Cornell University

International Programs

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Student Profile

Satoshi Tozaki, MILR '07

From Japan to Ithaca

Satoshi Tozaki, MILR '07I am a first year graduate student from Japan in the MILR program. Prior to coming to the USA, I had worked in companies across Japan & East Asia for about seven years in the areas of labor relations and human resources. Roles in HR and Labor in Japanese companies are quite different from that of US companies. We do not focus on one particular area and I was exposed to many experiences during this time. One of them included being part of a labor standard research team. These teams are set up to explore labor market conditions in geographies that the company is looking to establish operations. As part of our research we would look into minimum wages, demographic trends, unemployment and child labor. I visited more than ten Asian countries, mostly in their developing stage. The first thing I noticed when I arrived in these countries was many young people idling at the airports and along the streets. They always appeared to be waiting for something, perhaps for the opportunity to work productively, for a job that would give their lives meaning and alleviate their poverty. So the questions kept running through my head; "How can they be helped, and can I be one of them who help them?"

My interest in this area soon developed into a passion for exploring ways that these problems might be resolved. At this time I began to read and research a lot of material and got to know about the ILR School through my correspondence with Professor Gary Fields and Professor Sarosh Kuruvilla. After communicating with them for a while, I decided that in order to contribute towards the areas of labor market policy and development, I would need more advanced knowledge and skill sets which the ILR School could provide for.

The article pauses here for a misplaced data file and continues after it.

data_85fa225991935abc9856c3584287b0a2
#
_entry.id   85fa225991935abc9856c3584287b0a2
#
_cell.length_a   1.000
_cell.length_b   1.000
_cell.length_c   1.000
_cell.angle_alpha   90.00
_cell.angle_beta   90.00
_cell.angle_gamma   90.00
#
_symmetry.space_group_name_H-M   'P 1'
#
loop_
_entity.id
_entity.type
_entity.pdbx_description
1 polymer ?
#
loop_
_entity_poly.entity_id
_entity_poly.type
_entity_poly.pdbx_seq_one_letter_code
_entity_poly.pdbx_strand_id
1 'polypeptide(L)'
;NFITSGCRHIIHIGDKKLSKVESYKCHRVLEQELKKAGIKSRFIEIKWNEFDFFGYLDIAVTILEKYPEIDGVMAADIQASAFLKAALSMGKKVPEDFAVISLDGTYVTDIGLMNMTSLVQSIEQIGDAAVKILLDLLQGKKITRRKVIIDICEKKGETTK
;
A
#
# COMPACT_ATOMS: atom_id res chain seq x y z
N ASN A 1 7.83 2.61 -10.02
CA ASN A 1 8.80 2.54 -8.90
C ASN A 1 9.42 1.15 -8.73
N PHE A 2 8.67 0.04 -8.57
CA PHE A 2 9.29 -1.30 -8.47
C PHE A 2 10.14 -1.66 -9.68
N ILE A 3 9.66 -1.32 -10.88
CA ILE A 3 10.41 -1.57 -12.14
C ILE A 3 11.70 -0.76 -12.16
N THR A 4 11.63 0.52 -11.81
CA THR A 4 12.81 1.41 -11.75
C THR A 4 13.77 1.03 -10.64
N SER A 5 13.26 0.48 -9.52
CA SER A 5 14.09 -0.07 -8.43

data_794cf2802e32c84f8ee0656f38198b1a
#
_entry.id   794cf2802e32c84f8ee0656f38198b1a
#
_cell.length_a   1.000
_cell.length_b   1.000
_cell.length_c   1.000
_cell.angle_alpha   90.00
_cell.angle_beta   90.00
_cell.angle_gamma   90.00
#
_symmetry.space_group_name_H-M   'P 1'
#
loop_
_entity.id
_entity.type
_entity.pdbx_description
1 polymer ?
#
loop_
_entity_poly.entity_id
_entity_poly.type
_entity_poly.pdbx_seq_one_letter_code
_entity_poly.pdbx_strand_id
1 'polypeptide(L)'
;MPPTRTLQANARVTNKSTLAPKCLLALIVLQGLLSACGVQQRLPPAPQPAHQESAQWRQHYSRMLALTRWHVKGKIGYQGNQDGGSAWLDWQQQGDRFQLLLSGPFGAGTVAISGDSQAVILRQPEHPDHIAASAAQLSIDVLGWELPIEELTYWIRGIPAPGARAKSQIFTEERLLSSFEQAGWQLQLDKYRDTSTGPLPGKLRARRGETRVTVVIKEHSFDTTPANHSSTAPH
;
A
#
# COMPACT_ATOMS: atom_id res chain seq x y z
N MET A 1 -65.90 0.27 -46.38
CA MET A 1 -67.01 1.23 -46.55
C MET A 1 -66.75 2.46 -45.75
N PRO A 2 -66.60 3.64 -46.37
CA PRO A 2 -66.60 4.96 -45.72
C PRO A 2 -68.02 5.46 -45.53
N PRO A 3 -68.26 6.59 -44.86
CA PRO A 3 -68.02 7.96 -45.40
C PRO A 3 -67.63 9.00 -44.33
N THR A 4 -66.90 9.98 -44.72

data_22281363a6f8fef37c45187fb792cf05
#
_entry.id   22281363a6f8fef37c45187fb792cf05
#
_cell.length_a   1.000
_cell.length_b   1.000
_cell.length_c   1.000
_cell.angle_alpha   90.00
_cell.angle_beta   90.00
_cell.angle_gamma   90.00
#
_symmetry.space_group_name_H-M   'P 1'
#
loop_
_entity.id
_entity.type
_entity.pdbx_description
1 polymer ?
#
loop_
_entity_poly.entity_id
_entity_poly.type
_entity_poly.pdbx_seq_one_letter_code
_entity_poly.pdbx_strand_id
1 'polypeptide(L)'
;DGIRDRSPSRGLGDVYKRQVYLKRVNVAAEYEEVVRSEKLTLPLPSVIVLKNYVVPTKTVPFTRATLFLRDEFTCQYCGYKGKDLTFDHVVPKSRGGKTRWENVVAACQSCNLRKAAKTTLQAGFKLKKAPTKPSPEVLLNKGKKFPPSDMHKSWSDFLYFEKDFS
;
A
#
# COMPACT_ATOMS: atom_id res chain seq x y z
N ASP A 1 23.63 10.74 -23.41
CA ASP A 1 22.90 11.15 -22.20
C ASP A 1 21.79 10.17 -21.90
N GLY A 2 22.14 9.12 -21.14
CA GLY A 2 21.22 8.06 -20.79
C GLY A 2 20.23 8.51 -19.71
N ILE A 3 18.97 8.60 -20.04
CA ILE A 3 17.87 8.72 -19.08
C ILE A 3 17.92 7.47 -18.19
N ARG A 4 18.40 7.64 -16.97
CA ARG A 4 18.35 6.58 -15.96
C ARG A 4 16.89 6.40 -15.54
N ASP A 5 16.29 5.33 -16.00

I have really liked my time at Cornell. It has given me the chance to work and conduct research with professors who are well known for their work in the areas of labor economics and collective bargaining. Also unlike in Japan, where the instructor only teaches you but does not go beyond the material, at Cornell, I am able to get feedback and meet with my professors to discuss about the class or the topics we cover – it’s a two way street. My classmates are also from different parts of the world and I have developed some very good friendships over the last semester.

Some of the courses that I have learned a lot from are Labor Economics, Income Distribution by Prof. Gary Fields, International Labor Law by Prof. Lance Compa, Immigration and the US labor force by Prof. Vernon Briggs and Corrective Bargaining, Industrial and Labor Relations in Asia by Prof. Sarosh Kuruvilla.

In the final lecture of the Income Distribution course, I was very touched by what Prof. Gary S. Fields said to us.

Have a "something" you feel passion for, and then improve others’ lives with your "something". Someone needs you. Contribute to others what you have...

My "something" is knowledge about labor market analysis. I would like to provide decent work for people in developing countries. I would like to assist them in improving employment, work place conditions and human dignity?

The ILR School maintains a good relationship with the International Labor Organization (ILO). With the assistance of Professor Clete Daniels, I will be applying for a summer internship at their office in Geneva. The alumni network of the school has also been very supportive in this regard. I have also been offered the opportunity to undertake an internship as a Labor Standard Analyst for the Government of Bhutan. I was able to secure this opportunity with the helps of my network here at Cornell and with a few students from Bhutan. In this regard, as a term paper of International Labor Law class, I am writing a proposal paper to Bhutanese government, Ministry of labor and human resource for policy making of international labor standard.

After finishing my studies here, I would like to work for an international agency as a consultant to the government of a developing country or in any position of a public institute in which I can contribute with what I have gained from my experience from the ILR School at Cornell University.

- Satoshi Tozaki

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